COVID-19 & Monkeypox (hMPXV) Resources
Updated: Feb 4
Keeping our community safe in the face of Covid-19 and Monkeypox (hMPXV) is of utmost importance to us. The first line of defense against these viruses is wearing a mask - ideally N95, though KN95 or surgical are also acceptable.
The other most important things to do are to get tested regularly and stay up-to-date on your vaccinations. This includes the flu shot, too!
In order to assist you, we have compiled resources for both Covid-19 and hMPXV to the best of our abilities based on CDC and local health department guidelines. We will keep this as up-to-date as possible.
See our event policies for Covid-19 and hMPXV HERE.
Last Update: February 4, 2023
At this time, everyone should be eligible to receive Covid boosters, including the bivalent booster, which came out in the Fall of 2022. The bivalent booster is important to get as soon as you are able, as it has been shown to provide protection against more recent Covid strains.
Find a Vaccine Location and book your appointment HERE. You can also book your next flu vaccine through this website.
Alternatively, you can also find a location to book your vaccine HERE.
Talk to your healthcare provider about additional options through them.
If you are in Los Angeles, this website is a great resource for finding and booking appointments with testing centers all over the city.
Find CVS testing centers and book appointments HERE.
If you have health insurance, you should be able to order 8 free tests per month. For example - one of our leadership team has Medi-Cal, and has successfully done this through their local Walgreens by simply providing their information and asking for it. They were not charged.
You can purchase a 5-pack of home rapid tests by iHealth from Amazon for $44.95 HERE.
Order free at-home test kits through USPS HERE. Only 8 per household can be ordered when this option is available.
If you have COVID symptoms, you should test immediately and isolate. Please do not attend any events or gatherings if you have symptoms, even if you test negative. Wait a couple days and test again. Do not attend a gathering until you have no symptoms and are still testing negative.
If you have been exposed but do not have symptoms, isolate and test within 5 days. If you test negative, re-test 1-2 days later.
Before attending an event or gathering, we recommend taking a test as close to your departure time as possible. This will give you the best chance at an accurate result.
If you test positive on a rapid test, get a positive PCR test immediately. This is important if you have any Long Covid symptoms later on, a positive PCR will serve as better proof than a home test of your past Covid infection.
If you have tested positive, it is generally thought that you are infectious as long as your rapid tests are positive (even if it's a dim line). Do not attend events and wear a mask during this time, until you have tested negative on 2 home tests spaced a 1-2 days apart. You will have positive PCR tests well after you are infectious.
Currently, the hMPXV vaccine is available to:
Gay or bisexual men and transgender persons who had: Multiple or anonymous sex partners in the last 14 days OR Skin-to-skin / intimate contact (e.g., kissing, hugging) with persons at large venues or events in the past 14 days
People of any gender or sexual orientation who engaged in commercial and/or transactional sex in the past 14 days (e.g., sex in exchange for money, shelter, food, and other goods or needs).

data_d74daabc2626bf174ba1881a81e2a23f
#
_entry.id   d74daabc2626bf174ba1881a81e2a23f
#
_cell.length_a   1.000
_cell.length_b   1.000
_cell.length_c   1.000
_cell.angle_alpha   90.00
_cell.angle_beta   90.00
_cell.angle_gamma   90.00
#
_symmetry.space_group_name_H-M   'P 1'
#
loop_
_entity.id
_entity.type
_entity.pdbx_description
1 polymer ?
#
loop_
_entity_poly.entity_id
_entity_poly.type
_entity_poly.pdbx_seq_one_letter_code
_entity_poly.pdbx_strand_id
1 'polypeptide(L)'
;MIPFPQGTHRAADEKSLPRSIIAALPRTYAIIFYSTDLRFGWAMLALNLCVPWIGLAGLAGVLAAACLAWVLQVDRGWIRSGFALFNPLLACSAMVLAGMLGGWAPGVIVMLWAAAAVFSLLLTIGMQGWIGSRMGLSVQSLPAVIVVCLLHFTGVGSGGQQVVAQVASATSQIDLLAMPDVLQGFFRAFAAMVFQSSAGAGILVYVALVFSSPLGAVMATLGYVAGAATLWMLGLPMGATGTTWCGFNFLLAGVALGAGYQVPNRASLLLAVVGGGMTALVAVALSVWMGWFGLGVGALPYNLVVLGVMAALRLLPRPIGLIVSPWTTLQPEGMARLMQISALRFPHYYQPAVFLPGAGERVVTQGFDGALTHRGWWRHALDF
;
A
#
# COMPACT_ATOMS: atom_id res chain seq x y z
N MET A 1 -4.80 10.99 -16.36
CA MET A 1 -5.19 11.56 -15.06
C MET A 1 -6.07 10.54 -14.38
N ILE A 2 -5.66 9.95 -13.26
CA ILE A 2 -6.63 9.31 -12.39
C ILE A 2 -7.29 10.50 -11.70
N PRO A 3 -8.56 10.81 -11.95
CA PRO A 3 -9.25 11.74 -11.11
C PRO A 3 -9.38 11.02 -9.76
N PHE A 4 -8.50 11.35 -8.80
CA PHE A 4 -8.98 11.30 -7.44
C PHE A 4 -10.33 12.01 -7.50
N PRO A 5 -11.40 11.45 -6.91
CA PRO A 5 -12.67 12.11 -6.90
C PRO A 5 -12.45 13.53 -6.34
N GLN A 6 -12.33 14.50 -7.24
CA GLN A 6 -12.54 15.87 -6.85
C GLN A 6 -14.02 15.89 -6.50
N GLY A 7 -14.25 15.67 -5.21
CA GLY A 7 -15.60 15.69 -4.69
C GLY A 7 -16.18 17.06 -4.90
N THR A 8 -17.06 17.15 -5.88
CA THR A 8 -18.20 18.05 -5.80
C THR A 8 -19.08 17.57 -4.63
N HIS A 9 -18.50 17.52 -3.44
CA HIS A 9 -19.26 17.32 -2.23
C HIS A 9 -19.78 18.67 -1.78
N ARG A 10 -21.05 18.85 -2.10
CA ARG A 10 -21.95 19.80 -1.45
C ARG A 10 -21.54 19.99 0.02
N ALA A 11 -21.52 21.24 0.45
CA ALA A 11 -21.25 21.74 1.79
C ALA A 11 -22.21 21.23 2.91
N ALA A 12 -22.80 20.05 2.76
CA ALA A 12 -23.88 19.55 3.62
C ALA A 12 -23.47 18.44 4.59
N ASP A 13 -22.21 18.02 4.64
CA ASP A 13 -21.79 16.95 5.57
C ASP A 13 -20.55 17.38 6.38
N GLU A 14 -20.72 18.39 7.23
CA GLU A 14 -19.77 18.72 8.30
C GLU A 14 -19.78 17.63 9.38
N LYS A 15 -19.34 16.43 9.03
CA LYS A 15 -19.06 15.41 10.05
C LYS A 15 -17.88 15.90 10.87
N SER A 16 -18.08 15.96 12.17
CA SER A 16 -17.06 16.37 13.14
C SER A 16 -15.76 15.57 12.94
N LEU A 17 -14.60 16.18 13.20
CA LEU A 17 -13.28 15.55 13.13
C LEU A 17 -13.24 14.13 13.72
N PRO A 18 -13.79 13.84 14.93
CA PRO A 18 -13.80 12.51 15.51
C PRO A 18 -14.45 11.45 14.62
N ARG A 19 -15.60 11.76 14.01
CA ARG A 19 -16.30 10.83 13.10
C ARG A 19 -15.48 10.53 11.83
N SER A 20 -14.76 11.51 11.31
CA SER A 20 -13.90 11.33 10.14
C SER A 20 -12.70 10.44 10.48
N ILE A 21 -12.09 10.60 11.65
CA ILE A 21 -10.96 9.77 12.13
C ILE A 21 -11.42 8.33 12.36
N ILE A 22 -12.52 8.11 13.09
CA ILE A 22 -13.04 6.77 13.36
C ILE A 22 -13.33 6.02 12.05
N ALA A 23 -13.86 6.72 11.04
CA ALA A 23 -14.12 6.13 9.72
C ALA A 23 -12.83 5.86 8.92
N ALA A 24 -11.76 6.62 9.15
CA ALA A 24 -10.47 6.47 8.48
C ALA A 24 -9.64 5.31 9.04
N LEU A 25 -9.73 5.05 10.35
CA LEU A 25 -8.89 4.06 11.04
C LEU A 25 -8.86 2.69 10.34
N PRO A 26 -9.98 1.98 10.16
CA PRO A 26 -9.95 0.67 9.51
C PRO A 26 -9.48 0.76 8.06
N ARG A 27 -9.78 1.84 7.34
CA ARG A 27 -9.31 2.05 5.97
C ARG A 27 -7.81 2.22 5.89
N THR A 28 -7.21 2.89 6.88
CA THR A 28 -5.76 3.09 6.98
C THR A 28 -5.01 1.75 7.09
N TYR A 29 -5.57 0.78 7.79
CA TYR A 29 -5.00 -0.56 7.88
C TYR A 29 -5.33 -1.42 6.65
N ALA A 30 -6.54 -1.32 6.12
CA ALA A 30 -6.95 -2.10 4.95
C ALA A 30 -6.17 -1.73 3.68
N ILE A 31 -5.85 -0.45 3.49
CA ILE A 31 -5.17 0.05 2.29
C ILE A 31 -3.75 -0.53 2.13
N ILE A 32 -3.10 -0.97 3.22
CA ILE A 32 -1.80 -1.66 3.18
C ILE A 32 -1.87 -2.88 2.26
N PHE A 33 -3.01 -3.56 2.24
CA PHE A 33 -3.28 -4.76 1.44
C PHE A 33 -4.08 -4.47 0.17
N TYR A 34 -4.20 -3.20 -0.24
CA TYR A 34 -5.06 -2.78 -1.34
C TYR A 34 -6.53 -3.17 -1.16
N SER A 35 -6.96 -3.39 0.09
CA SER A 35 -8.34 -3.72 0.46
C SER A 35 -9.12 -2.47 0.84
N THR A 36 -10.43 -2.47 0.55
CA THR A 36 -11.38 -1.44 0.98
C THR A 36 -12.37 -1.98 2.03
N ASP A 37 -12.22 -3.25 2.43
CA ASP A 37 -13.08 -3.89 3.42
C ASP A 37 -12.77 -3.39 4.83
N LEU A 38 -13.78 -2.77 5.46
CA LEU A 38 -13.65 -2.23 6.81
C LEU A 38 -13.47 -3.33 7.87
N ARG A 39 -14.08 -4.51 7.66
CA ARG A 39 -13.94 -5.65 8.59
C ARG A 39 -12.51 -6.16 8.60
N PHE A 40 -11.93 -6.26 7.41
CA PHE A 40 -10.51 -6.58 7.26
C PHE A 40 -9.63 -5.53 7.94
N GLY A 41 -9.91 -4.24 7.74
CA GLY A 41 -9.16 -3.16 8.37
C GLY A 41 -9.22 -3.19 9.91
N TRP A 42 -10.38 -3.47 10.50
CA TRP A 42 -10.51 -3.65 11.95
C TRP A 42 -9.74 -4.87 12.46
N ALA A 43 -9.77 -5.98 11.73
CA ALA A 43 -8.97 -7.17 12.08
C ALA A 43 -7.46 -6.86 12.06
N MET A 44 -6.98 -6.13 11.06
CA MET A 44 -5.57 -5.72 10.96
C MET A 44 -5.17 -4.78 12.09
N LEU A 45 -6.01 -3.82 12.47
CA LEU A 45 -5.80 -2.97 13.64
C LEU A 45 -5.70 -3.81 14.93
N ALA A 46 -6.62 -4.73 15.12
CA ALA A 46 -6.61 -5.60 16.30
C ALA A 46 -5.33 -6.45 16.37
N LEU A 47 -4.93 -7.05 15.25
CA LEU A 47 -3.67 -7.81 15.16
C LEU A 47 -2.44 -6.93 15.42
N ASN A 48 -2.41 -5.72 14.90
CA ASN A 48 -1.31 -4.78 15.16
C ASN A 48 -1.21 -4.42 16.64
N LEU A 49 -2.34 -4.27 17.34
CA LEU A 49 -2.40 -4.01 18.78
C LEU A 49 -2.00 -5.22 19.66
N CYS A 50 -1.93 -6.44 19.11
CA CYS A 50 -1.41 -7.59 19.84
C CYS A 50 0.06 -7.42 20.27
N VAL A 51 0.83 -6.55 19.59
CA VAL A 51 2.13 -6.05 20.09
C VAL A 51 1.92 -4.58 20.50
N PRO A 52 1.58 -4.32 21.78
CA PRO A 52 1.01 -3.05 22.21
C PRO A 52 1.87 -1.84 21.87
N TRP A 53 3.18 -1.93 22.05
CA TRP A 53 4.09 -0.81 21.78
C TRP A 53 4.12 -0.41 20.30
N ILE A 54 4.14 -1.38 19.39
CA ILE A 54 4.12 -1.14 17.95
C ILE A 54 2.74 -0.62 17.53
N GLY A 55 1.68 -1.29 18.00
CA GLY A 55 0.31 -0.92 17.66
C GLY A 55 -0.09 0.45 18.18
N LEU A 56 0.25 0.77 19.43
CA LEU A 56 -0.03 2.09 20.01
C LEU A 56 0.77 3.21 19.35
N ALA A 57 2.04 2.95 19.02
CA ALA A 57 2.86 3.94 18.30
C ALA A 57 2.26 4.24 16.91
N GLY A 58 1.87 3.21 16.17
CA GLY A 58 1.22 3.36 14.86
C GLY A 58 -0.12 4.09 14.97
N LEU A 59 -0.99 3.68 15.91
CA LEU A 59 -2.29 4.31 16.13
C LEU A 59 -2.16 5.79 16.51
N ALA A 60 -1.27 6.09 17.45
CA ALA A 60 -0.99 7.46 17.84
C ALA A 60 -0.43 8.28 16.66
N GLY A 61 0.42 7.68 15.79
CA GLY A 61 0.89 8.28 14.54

People confirmed by LAC DPH to have high- or intermediate-risk contact with a confirmed monkeypox case (as defined by CDC and confirmed by LAC DPH).
People who attended an event/venue where there was high risk of exposure to an individual(s) with confirmed monkeypox through skin-to-skin or sexual contact. (Public Health will work with event/venue organizers to identify persons who may have been present and at risk of exposure).
People experiencing homelessness (PEH) with high-risk behaviors.
High risk cohorts identified by clinical staff in the LA County Jail system.
Other community groups at high risk of exposure to monkeypox as determined by the CDC/LA County.
Schedule via MyTurn.gov
Consider one of these Walk-Up Facilities
Talk to your healthcare provider about any additional options through them.
If you have been exposed to hMPXV or have developed symptoms (especially a rash), contact your healthcare provider to order a test.
UCLA Health offers hMPXV vaccination, testing, and treatment.
Total Testing Solutions offers an option to book drive-through testing.
If you are not yet eligible to get your vaccine but are concerned about staying safe, here are the recommended precautions:
Avoid close, skin-to-skin contact with people who have a rash that looks like hMPXV. (Note: A party where there is minimal clothing and where there is direct, personal, often skin-to-skin contact has some risk. If attendees are clothed and skin-to-skin contact is unlikely, the risk is lower. Avoid any rash you see on others and consider minimizing skin-to-skin contact.)
Avoid contact with objects and materials that a person with hMPXV has used.
Wash your hands often.
Condoms (latex or polyurethane) may protect from exposure. However, condoms alone may not prevent all exposures since the rash can occur on other parts of the body.
Gloves (latex, polyurethane, or nitrile) might also reduce the possibility of exposure. The gloves must cover all exposed skin and be removed carefully to avoid touching the outer surface.
Consider avoiding kissing or exchanging spit.
Wear a mask for extra caution. Although direct contact is the most common way for hMPXV to spread, the virus may be able to spread from close respiratory contact. Wearing a mask is protective against this, as well as against other viruses.